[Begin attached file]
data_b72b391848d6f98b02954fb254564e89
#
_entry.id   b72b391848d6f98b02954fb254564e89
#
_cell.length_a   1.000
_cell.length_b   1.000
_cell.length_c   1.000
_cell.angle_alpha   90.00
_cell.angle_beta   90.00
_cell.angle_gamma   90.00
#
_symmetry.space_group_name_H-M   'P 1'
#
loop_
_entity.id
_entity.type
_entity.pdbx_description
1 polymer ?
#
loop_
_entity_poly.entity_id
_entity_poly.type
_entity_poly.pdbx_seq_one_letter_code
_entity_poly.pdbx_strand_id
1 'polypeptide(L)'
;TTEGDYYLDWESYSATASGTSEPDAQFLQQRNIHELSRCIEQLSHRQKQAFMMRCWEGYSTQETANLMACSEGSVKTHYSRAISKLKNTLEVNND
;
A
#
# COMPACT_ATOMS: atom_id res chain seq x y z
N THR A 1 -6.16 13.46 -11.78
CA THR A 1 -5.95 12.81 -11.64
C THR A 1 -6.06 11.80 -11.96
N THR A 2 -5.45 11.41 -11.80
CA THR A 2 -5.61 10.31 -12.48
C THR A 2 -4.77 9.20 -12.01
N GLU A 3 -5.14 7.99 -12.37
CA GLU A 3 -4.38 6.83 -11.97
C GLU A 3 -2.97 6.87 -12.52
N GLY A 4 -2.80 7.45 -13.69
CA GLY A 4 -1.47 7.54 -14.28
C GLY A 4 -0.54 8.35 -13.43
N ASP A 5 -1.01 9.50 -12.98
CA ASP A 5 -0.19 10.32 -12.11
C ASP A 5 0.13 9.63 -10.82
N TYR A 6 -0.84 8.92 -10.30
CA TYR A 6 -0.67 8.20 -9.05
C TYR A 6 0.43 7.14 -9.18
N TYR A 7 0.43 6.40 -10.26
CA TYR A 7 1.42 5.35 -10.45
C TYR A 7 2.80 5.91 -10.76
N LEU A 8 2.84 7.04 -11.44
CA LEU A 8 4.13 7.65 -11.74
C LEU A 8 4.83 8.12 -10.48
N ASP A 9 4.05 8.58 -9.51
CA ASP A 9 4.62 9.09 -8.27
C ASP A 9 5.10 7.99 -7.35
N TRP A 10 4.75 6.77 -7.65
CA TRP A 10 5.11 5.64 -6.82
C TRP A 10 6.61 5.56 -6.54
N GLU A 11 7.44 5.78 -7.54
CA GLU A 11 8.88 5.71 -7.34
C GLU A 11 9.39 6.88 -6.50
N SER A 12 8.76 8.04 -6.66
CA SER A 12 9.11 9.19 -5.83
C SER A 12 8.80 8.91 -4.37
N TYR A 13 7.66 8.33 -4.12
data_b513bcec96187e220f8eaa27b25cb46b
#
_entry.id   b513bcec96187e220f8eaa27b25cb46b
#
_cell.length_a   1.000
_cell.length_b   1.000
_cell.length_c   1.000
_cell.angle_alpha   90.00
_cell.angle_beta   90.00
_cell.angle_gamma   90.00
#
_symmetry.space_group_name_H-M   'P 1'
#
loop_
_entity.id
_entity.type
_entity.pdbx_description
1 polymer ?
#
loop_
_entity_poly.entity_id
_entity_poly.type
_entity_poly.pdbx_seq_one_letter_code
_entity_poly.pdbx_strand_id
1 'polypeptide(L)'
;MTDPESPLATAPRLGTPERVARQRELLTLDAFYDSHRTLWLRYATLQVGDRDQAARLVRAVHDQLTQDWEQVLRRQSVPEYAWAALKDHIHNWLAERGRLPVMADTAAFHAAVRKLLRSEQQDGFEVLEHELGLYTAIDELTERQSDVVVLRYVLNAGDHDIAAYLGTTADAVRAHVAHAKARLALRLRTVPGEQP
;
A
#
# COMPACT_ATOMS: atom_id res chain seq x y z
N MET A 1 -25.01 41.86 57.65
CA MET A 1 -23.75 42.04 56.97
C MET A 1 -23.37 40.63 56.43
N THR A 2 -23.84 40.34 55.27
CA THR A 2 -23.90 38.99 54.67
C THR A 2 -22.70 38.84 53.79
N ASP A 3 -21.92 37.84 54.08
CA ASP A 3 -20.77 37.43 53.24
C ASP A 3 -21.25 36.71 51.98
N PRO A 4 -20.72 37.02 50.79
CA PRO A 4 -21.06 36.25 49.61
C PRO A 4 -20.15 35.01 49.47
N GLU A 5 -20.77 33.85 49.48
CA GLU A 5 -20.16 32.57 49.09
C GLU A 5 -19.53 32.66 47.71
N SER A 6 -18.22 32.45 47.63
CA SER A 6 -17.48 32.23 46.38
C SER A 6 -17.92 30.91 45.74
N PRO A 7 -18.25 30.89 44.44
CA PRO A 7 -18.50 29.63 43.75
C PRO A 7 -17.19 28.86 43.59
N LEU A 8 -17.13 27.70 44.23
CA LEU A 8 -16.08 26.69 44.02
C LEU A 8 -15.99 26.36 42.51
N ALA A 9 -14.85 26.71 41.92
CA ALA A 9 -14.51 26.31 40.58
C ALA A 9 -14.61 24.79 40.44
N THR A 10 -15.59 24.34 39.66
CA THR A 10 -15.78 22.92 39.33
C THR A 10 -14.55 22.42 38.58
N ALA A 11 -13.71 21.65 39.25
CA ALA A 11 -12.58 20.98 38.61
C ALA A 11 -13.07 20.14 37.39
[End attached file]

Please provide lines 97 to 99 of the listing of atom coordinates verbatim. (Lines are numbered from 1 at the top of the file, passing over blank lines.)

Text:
# COMPACT_ATOMS: atom_id res chain seq x y z
N MET A 1 -25.01 41.86 57.65
CA MET A 1 -23.75 42.04 56.97